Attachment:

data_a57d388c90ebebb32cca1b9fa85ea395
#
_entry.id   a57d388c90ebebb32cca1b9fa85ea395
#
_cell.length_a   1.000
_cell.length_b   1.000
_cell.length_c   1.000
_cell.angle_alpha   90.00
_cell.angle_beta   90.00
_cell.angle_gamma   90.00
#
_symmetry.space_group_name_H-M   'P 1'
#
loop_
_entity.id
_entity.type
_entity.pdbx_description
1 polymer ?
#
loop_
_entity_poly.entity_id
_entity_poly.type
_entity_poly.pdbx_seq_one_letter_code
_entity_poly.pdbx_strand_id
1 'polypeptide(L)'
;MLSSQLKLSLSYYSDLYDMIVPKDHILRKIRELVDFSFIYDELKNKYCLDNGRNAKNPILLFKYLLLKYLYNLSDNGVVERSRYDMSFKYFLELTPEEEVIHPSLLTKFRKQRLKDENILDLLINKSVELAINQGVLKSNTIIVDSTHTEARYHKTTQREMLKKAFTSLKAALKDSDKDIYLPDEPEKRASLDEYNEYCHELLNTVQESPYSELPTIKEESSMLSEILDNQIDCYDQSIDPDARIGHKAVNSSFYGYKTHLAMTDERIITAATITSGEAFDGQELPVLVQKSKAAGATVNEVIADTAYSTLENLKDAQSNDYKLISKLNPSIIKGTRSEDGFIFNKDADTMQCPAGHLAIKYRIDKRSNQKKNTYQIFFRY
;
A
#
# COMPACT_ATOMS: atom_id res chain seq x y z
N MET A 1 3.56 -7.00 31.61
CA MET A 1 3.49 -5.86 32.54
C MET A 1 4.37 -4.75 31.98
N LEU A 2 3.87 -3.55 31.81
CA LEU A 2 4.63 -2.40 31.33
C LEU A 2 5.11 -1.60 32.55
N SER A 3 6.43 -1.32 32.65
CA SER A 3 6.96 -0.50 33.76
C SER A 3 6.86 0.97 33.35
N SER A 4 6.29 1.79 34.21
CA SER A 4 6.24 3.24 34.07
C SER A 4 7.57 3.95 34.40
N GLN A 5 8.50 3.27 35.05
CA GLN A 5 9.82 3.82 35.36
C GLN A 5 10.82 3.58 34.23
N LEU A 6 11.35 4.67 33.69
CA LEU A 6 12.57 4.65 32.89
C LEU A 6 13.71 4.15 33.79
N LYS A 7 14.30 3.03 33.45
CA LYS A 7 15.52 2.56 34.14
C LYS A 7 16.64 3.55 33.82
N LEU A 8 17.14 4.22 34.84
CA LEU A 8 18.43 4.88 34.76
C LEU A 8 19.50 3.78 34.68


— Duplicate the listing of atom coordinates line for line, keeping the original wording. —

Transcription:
data_a57d388c90ebebb32cca1b9fa85ea395
#
_entry.id   a57d388c90ebebb32cca1b9fa85ea395
#
_cell.length_a   1.000
_cell.length_b   1.000
_cell.length_c   1.000
_cell.angle_alpha   90.00
_cell.angle_beta   90.00
_cell.angle_gamma   90.00
#
_symmetry.space_group_name_H-M   'P 1'
#
loop_
_entity.id
_entity.type
_entity.pdbx_description
1 polymer ?
#
loop_
_entity_poly.entity_id
_entity_poly.type
_entity_poly.pdbx_seq_one_letter_code
_entity_poly.pdbx_strand_id
1 'polypeptide(L)'
;MLSSQLKLSLSYYSDLYDMIVPKDHILRKIRELVDFSFIYDELKNKYCLDNGRNAKNPILLFKYLLLKYLYNLSDNGVVERSRYDMSFKYFLELTPEEEVIHPSLLTKFRKQRLKDENILDLLINKSVELAINQGVLKSNTIIVDSTHTEARYHKTTQREMLKKAFTSLKAALKDSDKDIYLPDEPEKRASLDEYNEYCHELLNTVQESPYSELPTIKEESSMLSEILDNQIDCYDQSIDPDARIGHKAVNSSFYGYKTHLAMTDERIITAATITSGEAFDGQELPVLVQKSKAAGATVNEVIADTAYSTLENLKDAQSNDYKLISKLNPSIIKGTRSEDGFIFNKDADTMQCPAGHLAIKYRIDKRSNQKKNTYQIFFRY
;
A
#
# COMPACT_ATOMS: atom_id res chain seq x y z
N MET A 1 3.56 -7.00 31.61
CA MET A 1 3.49 -5.86 32.54
C MET A 1 4.37 -4.75 31.98
N LEU A 2 3.87 -3.55 31.81
CA LEU A 2 4.63 -2.40 31.33
C LEU A 2 5.11 -1.60 32.55
N SER A 3 6.43 -1.32 32.65
CA SER A 3 6.96 -0.50 33.76
C SER A 3 6.86 0.97 33.35
N SER A 4 6.29 1.79 34.21
CA SER A 4 6.24 3.24 34.07
C SER A 4 7.57 3.95 34.40
N GLN A 5 8.50 3.27 35.05
CA GLN A 5 9.82 3.82 35.36
C GLN A 5 10.82 3.58 34.23
N LEU A 6 11.35 4.67 33.69
CA LEU A 6 12.57 4.65 32.89
C LEU A 6 13.71 4.15 33.79
N LYS A 7 14.30 3.03 33.45
CA LYS A 7 15.52 2.56 34.14
C LYS A 7 16.64 3.55 33.82
N LEU A 8 17.14 4.22 34.84
CA LEU A 8 18.43 4.88 34.76
C LEU A 8 19.50 3.78 34.68